“A highly human look at a single mother field scientist and her teenage daughter as they globetrot to study the effects of climate change.” – Film Journal International

“At this point no documentarian can possibly have a fresh take on climate change, right? Wrong.” – Neil Gezlinger, New York Times

“It may not be handled with the rigor that climate change activists would like to see, but it’s an entertaining way of putting a human face on a problem while still providing enough important facts to promote thought.” – Valeriy Kolyadych, PopMatters

Friday, November 11, 2016 – Behind Bayonets and Bared Wire, Co-Director Richard L. Anderson (w/ Shen Haofang)

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From Oscar and Emmy winning Sound Designer Richard L. Anderson (RAIDERS OF THE LOST ARK, Amazing Stories) and Shen Haofang comes the documentary BEHIND BAYONETS AND BARBED WIRE, Anderson’s directorial debut on the story of American POWs in World War II, who were surrendered after their heroic and hard fought defense of the Philippines.  They were sent to the city of Mukden (today called Shenyang) in Chinese Manchuria by the Japanese Army, where they were condemned to spend the rest of their lives working as slave laborers in factories to produce war materials for their enemy.  This is the story of these men’s fight to survive the brutal winters, disease, and even more brutal guards, while secretly resisting in any way possible. As General Jonathan Wainwright put it, they were “men locked away behind the bayonets and barbed wire of cruel jailers.” Co-director Richard L. Anderson joins us to talk about the bravery and ingenuity of American soldiers under the most dire circumstances.

For news and updates go to: behind-bayonets-and-barbed-wire.com

“There’s nothing quite like hearing such memories from the very people who endured these atrocities, and, in the end, after a slow start, the actors who bring those memories to life do them vivid justice.” – Daphne Howland, Village Voice

“It is a chance to see and hear these men, old and infirm though they are, that provides “Behind Bayonets” with its strongest moments.” – Kenneth Turan, LA Times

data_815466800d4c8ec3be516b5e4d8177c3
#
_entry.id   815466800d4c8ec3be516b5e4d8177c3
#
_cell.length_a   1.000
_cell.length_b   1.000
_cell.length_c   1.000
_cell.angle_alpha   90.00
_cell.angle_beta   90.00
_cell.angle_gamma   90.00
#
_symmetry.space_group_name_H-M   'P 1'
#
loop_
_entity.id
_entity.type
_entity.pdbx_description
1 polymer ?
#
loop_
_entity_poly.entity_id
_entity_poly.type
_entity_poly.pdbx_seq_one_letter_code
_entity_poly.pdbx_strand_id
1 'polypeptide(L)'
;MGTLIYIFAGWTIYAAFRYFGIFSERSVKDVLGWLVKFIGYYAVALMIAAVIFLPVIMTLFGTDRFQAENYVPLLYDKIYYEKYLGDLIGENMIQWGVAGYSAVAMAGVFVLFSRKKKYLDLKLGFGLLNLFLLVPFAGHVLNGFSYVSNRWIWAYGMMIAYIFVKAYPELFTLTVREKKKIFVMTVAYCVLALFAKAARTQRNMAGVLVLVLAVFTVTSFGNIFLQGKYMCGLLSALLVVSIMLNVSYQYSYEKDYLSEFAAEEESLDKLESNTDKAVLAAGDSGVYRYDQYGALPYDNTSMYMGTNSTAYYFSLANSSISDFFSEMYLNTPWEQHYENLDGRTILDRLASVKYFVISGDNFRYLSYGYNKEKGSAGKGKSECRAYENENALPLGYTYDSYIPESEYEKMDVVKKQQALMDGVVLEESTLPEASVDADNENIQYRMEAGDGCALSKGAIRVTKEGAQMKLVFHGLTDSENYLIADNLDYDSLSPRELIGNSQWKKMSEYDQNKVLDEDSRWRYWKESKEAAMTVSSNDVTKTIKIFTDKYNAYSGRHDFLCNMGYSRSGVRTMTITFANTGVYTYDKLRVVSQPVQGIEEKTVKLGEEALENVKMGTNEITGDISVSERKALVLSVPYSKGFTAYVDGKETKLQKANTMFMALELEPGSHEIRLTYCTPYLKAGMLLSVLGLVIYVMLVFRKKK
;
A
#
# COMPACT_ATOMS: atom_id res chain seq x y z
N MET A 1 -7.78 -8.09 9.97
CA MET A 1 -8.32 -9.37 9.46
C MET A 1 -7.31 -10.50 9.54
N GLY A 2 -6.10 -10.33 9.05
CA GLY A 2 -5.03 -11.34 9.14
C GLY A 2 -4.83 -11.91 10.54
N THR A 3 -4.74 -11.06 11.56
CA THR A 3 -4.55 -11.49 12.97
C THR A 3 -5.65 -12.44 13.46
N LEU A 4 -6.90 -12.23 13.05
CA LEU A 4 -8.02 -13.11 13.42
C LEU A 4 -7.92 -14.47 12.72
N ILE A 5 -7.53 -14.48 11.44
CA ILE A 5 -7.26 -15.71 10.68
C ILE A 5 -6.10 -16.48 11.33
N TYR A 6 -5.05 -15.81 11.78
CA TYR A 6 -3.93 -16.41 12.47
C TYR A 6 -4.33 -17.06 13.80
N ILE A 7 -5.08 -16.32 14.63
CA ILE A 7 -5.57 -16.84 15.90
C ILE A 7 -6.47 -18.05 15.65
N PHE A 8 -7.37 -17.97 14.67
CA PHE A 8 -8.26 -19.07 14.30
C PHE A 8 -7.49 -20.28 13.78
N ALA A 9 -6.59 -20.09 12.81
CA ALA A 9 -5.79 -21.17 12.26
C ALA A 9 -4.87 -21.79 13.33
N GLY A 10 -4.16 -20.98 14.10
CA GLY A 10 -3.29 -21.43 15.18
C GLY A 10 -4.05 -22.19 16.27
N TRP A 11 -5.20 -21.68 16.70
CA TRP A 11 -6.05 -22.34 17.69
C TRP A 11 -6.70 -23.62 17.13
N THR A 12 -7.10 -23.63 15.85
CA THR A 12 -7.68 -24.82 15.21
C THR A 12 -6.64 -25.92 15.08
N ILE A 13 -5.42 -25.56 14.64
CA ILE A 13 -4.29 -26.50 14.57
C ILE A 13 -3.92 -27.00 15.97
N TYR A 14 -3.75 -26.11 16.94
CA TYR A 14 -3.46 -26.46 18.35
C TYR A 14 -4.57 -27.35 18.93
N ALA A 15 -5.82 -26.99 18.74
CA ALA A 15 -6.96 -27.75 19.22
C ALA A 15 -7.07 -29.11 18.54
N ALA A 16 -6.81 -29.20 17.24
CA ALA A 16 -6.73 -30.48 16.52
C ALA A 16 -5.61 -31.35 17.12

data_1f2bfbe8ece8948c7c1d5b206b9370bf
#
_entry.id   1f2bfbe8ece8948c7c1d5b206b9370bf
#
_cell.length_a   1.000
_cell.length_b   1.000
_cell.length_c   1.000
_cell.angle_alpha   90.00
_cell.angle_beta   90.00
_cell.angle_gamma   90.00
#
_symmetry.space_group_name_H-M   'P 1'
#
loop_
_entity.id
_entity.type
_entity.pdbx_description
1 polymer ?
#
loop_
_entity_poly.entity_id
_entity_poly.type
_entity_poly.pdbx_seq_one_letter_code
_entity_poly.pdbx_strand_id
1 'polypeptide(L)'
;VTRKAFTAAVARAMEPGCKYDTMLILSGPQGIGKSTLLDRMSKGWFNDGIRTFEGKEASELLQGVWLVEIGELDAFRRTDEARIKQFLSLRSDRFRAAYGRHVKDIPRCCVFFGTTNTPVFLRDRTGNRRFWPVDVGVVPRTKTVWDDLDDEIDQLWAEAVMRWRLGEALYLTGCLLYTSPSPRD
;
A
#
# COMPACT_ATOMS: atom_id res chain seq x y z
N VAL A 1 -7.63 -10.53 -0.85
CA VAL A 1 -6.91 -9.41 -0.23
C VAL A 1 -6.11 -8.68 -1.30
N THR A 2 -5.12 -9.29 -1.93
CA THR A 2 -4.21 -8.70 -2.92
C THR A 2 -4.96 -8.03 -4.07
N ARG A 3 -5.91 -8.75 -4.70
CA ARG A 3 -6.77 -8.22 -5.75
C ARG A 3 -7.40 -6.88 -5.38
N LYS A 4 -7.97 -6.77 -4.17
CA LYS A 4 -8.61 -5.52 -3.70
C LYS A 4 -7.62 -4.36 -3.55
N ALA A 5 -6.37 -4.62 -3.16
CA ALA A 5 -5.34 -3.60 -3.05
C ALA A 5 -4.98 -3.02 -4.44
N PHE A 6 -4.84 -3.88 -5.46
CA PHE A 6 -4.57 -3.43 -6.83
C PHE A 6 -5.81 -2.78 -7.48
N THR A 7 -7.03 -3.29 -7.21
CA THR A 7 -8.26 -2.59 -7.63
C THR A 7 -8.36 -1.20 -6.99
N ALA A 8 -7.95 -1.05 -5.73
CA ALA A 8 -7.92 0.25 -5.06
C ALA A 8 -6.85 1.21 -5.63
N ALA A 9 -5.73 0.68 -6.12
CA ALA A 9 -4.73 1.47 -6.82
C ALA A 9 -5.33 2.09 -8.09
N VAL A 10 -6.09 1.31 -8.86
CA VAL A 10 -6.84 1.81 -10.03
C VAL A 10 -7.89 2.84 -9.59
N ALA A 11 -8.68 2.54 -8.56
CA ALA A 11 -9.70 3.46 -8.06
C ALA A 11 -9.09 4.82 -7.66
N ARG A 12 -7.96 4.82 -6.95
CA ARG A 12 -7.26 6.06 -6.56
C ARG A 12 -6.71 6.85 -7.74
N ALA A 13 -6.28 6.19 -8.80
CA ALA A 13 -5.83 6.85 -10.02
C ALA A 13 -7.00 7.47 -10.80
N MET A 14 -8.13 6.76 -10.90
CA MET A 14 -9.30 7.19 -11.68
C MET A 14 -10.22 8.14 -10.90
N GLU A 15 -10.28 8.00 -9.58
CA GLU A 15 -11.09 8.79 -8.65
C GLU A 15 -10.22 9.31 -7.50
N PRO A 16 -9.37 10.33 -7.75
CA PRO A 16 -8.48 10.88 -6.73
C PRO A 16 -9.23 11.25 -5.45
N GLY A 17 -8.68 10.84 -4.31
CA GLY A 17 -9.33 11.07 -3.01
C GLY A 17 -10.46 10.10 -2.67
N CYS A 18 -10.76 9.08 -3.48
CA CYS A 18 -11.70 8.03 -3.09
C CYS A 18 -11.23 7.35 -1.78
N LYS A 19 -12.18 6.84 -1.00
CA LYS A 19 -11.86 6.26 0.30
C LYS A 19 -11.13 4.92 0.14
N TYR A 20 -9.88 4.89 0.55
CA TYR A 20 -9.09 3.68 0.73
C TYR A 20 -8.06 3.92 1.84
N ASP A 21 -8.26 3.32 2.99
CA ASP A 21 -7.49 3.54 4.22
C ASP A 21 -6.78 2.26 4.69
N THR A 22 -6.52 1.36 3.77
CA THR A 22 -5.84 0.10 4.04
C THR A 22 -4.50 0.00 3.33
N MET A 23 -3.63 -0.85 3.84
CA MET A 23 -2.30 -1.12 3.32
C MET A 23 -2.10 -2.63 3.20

Friday, November 4, 2016 – All Governments Lie: Truth, Deception, and the Spirit of I.F. Stone, Director Fred Peabody

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ALL GOVERNMENTS LIE: Truth, Deception, and the Spirit of I.F. Stone is a timely documentary for audiences who are increasingly seeking alternatives to news media owned by large corporations. News events and journalistic trailblazers stretching over many decades are linked together to tell this important story. This  film will resonate with audiences in the US and worldwide, as news media ownership increasingly falls into the hands of a few giant corporations.  During this year’s election coverage, US viewers continue to get daily doses of the ever increasing corporate owned journalism passing as “breaking news.ALL GOVERNMENTS LIE explores the legacy of I.F. Stone, widely held as the conscience of investigative journalism, whose       groundbreaking reporting filled his tiny 4-page newsletter, I.F. Stone’s Weekly, from 1953 to 1971.  Stone inspired many of our current reporters who are changing the face of journalism today.  These brilliant journalists are featured in the film, including groundbreaking producer, host and author Amy Goodman (Democracy Now!), Glenn Greenwald (The Intercept), Jeremy Scahill (Dirty Wars/The Intercept), Matt Taibbi (Rolling Stone), David Corn (Mother Jones), filmmaker Michael Moore (Fahrenheit 9/11), The Young Turks founder and host Cenk Uygur, along with notable opinion leaders Noam Chomsky, Ralph Nader, Chris Hedges, and Carl Bernstein. Director Fred Peabody joins us for a lively conversation on the state of today’s journalism, both the good and the vapid.

https://www.allgovernmentslie.com/film

“Even if you belong to the choir it’s preaching to, it has the rare distinction of being a movie you can agree and argue with at the same time.” – Owen Gleiberman, Variety

“In an era of disaster- and celebrity-obsessed cable news, during an election testing the virtues of objectivity, the documentary All Governments Lie is worthy testimony that many journalists are in it for the truth.” – Daphne Howland, Village Voice

 “Featuring footage from the last six decades, “All Governments Lie” is a timely, convincing documentary that will cause audiences to question what they see and read.” – Kimber Myers, LA Times